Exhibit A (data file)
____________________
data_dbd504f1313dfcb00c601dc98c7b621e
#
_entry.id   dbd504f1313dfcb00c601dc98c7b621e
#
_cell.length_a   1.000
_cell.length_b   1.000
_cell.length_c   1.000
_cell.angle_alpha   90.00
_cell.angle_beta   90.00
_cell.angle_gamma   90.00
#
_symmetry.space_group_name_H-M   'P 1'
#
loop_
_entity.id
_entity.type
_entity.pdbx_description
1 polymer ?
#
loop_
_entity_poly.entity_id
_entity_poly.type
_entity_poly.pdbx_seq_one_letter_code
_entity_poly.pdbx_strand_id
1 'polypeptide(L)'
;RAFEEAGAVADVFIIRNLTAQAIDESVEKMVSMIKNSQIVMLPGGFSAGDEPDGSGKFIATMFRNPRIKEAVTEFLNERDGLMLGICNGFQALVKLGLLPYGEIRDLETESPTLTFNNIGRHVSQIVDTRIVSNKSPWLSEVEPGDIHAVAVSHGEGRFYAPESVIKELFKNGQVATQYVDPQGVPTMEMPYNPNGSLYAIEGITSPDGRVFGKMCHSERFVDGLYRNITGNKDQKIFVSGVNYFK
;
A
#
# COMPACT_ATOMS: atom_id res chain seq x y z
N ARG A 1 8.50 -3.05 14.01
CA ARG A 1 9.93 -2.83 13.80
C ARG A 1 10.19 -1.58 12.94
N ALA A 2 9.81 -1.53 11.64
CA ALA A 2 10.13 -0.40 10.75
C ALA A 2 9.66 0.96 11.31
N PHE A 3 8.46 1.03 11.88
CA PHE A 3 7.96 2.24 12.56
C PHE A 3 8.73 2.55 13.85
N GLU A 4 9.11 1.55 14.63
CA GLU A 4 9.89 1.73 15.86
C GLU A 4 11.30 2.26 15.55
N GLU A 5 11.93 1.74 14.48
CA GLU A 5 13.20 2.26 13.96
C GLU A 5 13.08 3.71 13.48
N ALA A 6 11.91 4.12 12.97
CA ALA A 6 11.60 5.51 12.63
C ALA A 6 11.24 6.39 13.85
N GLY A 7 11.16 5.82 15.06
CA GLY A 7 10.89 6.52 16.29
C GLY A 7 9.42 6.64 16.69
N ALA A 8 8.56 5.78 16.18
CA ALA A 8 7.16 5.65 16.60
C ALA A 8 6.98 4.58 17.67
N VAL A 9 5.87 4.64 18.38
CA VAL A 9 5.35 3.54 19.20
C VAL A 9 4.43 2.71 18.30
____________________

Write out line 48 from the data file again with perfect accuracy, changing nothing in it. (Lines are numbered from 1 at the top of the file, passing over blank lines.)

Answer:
C ALA A 6 11.24 6.39 13.85